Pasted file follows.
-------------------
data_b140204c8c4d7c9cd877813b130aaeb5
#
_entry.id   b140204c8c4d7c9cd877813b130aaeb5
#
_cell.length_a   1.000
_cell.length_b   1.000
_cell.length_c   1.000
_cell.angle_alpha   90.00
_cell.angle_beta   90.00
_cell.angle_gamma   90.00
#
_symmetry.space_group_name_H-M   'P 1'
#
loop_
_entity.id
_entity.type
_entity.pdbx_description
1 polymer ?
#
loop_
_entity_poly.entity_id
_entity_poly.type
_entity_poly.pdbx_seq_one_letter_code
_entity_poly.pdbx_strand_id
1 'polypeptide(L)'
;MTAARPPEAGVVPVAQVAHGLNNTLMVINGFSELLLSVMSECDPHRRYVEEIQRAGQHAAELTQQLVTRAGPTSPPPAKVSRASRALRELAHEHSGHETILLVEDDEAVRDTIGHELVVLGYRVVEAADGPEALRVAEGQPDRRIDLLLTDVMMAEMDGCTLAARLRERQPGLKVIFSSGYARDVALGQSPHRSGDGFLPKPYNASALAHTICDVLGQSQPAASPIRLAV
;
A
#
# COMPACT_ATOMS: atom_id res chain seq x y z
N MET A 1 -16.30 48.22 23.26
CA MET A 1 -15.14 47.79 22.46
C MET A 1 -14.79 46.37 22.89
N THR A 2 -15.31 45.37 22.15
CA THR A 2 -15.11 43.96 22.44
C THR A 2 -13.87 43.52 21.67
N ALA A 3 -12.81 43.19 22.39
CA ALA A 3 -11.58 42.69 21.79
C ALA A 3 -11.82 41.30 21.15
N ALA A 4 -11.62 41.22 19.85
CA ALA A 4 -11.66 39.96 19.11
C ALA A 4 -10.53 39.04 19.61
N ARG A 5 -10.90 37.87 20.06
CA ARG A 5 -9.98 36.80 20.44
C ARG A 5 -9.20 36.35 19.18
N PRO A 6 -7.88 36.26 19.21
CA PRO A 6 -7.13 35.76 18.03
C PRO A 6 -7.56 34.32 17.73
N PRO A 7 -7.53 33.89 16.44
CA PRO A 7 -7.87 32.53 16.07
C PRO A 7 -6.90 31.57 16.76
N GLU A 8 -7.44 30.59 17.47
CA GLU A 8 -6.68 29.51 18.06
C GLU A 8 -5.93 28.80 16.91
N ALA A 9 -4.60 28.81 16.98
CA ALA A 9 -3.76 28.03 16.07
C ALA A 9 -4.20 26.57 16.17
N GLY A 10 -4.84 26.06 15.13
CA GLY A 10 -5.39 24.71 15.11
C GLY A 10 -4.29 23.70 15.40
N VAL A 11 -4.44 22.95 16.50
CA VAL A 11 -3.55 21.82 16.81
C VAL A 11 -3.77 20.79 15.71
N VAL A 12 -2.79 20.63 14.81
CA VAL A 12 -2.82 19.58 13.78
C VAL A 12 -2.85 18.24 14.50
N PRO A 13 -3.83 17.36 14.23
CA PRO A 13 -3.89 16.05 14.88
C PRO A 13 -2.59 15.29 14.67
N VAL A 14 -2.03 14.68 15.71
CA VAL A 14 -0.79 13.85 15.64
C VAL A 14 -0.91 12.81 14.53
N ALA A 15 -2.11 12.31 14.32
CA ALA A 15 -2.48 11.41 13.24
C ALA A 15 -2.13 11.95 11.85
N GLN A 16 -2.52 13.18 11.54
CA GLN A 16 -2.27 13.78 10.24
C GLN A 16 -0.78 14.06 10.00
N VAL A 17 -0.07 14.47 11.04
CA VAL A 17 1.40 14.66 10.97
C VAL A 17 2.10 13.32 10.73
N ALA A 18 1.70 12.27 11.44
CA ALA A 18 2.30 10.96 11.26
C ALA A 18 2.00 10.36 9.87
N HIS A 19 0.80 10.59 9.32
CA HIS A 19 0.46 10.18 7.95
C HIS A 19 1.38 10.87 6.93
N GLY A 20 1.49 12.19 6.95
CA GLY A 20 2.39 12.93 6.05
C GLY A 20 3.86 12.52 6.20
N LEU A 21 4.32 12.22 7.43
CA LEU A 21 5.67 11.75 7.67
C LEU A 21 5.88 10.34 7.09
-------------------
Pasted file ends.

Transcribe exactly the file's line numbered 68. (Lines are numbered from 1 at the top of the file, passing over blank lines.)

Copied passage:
CA PRO A 13 -3.89 16.05 14.88